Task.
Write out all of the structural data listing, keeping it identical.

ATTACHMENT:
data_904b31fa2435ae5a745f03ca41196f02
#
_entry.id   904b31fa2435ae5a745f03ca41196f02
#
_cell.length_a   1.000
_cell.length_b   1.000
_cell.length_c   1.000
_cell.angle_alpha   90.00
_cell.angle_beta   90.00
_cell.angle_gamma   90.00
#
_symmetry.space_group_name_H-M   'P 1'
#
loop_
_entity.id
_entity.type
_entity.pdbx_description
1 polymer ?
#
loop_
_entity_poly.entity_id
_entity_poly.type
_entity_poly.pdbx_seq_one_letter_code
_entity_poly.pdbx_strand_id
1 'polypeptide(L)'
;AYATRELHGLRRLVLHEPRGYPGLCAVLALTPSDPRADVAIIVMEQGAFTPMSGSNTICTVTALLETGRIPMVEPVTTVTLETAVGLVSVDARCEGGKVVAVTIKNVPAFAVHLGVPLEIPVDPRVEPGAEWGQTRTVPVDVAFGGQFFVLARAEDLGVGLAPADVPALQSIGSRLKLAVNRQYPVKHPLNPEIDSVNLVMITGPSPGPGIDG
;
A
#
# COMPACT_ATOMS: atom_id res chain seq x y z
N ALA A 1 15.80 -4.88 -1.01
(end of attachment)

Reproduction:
data_904b31fa2435ae5a745f03ca41196f02
#
_entry.id   904b31fa2435ae5a745f03ca41196f02
#
_cell.length_a   1.000
_cell.length_b   1.000
_cell.length_c   1.000
_cell.angle_alpha   90.00
_cell.angle_beta   90.00
_cell.angle_gamma   90.00
#
_symmetry.space_group_name_H-M   'P 1'
#
loop_
_entity.id
_entity.type
_entity.pdbx_description
1 polymer ?
#
loop_
_entity_poly.entity_id
_entity_poly.type
_entity_poly.pdbx_seq_one_letter_code
_entity_poly.pdbx_strand_id
1 'polypeptide(L)'
;AYATRELHGLRRLVLHEPRGYPGLCAVLALTPSDPRADVAIIVMEQGAFTPMSGSNTICTVTALLETGRIPMVEPVTTVTLETAVGLVSVDARCEGGKVVAVTIKNVPAFAVHLGVPLEIPVDPRVEPGAEWGQTRTVPVDVAFGGQFFVLARAEDLGVGLAPADVPALQSIGSRLKLAVNRQYPVKHPLNPEIDSVNLVMITGPSPGPGIDG
;
A
#
# COMPACT_ATOMS: atom_id res chain seq x y z
N ALA A 1 15.80 -4.88 -1.01